NASA’s Dawn spacecraft isn’t the only one observing Ceres. Telescopes on the ground are also keeping a close eye on the largest object in the asteroid belt. And astronomers found something they didn’t expect.
The bright spots of Ceres are changing. That’s the word from scientists using the HARPS spectrograph on the ESO 3.6 meter telescope at La Silla, Chile.
The HARPS instrument
Paolo Molaro, lead author of the new study, talks about the initial reveal of the bright spots and what happened next. “As soon as the Dawn spacecraft revealed the mysterious bright spots on the surface of Ceres, I immediately thought of the possible measurable effects from Earth.”
Molaro and the team working with him had a plan. “As Ceres rotates the spots approach the Earth and then recede again, which affects the spectrum of the reflected sunlight arriving at Earth,” said Molaro. These effects would be incredibly small. But still large enough to be measurable via the Doppler effect with the HARPS instrument.
HARPS, or High Accuracy Radial velocity Planet Searcher, is actually designed to hunt for exoplanets. But Molaro and his team used the accurate instrument to observe Ceres during two summer nights last summer.
“The result was a surprise,” says Antonino Lanza, co-author of the study. “We did find the expected changes to the spectrum from the rotation of Ceres, but with considerable other variations from night to night.”
The team of astronomers saw Ceres’ bright spots brighten when sunlight hits the spots but then fade. As sunlight hit Occator crater, “plumes” form and reflect sunlight. But, they don’t last long. These plumes quickly evaporate and fade away.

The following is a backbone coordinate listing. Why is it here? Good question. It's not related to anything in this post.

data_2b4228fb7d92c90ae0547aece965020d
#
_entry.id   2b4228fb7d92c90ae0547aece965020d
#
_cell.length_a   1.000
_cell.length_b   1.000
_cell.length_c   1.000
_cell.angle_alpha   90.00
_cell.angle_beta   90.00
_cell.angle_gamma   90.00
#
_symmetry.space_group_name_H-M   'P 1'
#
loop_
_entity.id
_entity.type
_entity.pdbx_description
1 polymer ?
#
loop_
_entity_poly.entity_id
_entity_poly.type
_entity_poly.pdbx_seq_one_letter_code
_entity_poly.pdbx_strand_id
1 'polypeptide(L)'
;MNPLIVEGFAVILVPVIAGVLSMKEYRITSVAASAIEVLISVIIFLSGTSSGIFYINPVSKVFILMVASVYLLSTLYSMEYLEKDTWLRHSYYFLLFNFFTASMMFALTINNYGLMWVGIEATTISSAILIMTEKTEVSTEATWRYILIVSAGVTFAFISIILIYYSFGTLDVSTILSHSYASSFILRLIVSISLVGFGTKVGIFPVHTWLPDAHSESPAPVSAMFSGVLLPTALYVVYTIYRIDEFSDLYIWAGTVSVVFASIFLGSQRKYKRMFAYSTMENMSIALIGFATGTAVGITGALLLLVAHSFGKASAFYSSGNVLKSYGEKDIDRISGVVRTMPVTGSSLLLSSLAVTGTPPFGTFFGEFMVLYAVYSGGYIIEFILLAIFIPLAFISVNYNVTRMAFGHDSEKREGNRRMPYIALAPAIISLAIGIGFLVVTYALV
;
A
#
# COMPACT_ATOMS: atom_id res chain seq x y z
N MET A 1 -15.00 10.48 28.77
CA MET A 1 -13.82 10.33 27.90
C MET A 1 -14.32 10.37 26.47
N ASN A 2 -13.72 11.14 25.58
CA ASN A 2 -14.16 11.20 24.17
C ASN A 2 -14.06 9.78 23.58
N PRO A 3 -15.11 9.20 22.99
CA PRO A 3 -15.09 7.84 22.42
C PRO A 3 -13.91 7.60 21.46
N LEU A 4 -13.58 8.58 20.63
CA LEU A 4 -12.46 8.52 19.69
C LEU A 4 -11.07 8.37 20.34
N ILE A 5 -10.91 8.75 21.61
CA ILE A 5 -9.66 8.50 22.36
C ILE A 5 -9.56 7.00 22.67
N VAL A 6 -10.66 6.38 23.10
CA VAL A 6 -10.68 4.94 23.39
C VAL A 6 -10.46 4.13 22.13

Astronomers noticed the effect wasn’t consistent. Notable variations were seen from night to night with the brightness from plumes lasting shorter and longer.
What do changing bright spots on Ceres mean?
First, let’s talk about what these bright spots are. The bright spots of Ceres aren’t limited to Occator crater. In fact, more than 130 bright areas have been discovered on the surface of Ceres by Dawn.
New research released last December points to a mixture of salt and water ice. Using images captured by Dawn’s framing camera, researchers believe the salt-rich spots we see today were left behind when water-ice sublimated following impacts. Asteroids hitting the surface of Ceres would have exposed a mixture of ice and salt. The ice would have instantly turned from solid to gas.
“The global nature of Ceres’ bright spots suggests that this world has a subsurface layer that contains briny water-ice,” said Andreas Nathues, lead author of the study.
Those are the basics. So, what does the new research mean for Ceres bright spots? If the research is confirmed, it hints at Ceres being internally active. It appears the plumes form often, and one of the only ways for that to happen is an internal process.
The plumes seen by ground observations also appear to confirm the hazes seen by Dawn in the Occator crater last year.
There’s still a lot scientists don’t know about the dwarf planet. Observations are hinting at internal activity on the dwarf planet, but proving that is going to take much more research. And if it is active, that opens up the biggest question of them all – how? There’s no massive body subjecting Ceres to strong tidal effects.
Who knows what the ultimate answers will be. Ceres captivated the world with its bright spots. Being active might not be as sexy as mysterious bright spots on the surface, but it would be huge news for the astronomy world.
Image credits: ESA/NASA